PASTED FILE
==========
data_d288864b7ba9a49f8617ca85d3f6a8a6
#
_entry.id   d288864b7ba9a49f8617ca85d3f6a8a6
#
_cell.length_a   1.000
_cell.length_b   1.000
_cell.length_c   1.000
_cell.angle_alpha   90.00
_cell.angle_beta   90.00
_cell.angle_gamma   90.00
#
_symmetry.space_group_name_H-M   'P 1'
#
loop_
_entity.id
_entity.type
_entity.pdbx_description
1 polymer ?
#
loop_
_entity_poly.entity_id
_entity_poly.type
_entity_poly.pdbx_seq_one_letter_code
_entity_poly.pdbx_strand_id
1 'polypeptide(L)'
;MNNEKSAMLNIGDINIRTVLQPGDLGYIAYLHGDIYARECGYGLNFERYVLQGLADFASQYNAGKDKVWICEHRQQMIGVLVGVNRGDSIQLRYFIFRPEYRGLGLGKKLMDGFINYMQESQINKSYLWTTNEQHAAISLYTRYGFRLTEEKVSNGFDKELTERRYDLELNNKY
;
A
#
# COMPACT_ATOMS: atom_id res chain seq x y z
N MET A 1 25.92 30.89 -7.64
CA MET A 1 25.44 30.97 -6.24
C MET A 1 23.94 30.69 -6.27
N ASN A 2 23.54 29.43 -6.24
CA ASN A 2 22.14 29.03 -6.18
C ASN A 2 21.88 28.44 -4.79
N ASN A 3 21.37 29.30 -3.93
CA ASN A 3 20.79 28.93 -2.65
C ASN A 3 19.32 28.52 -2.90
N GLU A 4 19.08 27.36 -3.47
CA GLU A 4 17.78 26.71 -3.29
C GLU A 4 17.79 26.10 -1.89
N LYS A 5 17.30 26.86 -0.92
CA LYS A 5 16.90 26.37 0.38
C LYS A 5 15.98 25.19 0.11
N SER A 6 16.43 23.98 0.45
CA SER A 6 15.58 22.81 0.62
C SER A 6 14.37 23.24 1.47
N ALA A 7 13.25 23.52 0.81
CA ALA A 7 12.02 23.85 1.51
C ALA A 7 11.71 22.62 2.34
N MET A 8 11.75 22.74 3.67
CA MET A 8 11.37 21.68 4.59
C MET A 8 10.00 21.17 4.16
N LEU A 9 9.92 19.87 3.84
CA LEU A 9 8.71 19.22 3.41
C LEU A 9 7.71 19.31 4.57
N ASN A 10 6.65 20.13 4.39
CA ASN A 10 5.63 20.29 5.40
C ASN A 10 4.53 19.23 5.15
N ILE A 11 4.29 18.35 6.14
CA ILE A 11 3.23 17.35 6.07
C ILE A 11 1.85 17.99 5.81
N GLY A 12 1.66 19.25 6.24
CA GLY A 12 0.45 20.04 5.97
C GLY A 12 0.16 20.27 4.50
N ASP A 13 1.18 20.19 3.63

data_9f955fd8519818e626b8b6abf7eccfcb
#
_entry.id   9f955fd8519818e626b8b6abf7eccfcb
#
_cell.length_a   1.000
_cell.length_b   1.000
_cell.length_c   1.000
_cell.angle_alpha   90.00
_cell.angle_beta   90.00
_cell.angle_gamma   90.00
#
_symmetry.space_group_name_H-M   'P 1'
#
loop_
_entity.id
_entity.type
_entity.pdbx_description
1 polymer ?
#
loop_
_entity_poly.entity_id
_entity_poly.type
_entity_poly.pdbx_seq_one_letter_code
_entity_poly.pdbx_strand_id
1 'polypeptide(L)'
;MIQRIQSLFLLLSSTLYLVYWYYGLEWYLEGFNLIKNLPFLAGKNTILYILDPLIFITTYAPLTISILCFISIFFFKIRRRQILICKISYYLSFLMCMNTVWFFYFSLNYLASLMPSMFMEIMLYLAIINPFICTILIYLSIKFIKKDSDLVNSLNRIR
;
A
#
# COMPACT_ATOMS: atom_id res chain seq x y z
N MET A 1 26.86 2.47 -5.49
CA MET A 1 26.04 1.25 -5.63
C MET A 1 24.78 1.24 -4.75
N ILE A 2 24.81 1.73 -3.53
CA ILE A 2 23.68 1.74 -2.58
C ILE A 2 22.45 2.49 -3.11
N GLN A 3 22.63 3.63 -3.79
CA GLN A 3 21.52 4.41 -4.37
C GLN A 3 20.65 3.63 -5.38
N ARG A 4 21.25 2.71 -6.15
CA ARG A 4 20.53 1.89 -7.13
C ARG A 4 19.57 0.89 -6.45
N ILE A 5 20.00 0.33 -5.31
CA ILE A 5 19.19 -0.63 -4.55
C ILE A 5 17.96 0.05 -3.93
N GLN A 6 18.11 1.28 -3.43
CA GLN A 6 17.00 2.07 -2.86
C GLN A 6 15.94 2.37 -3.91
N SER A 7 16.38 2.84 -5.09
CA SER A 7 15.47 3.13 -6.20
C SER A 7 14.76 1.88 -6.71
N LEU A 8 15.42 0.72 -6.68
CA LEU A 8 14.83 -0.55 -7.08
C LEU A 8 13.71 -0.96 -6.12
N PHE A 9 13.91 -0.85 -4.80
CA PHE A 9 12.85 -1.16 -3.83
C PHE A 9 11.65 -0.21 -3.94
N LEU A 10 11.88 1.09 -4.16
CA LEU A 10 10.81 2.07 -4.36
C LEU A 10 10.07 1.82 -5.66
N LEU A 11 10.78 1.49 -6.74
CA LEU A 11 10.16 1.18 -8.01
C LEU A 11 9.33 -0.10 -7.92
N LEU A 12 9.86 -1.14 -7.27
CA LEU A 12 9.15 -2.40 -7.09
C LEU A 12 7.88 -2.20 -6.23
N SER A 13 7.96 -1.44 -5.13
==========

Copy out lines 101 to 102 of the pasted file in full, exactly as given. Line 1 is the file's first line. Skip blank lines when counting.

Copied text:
N ILE A 2 24.81 1.73 -3.53
CA ILE A 2 23.68 1.74 -2.58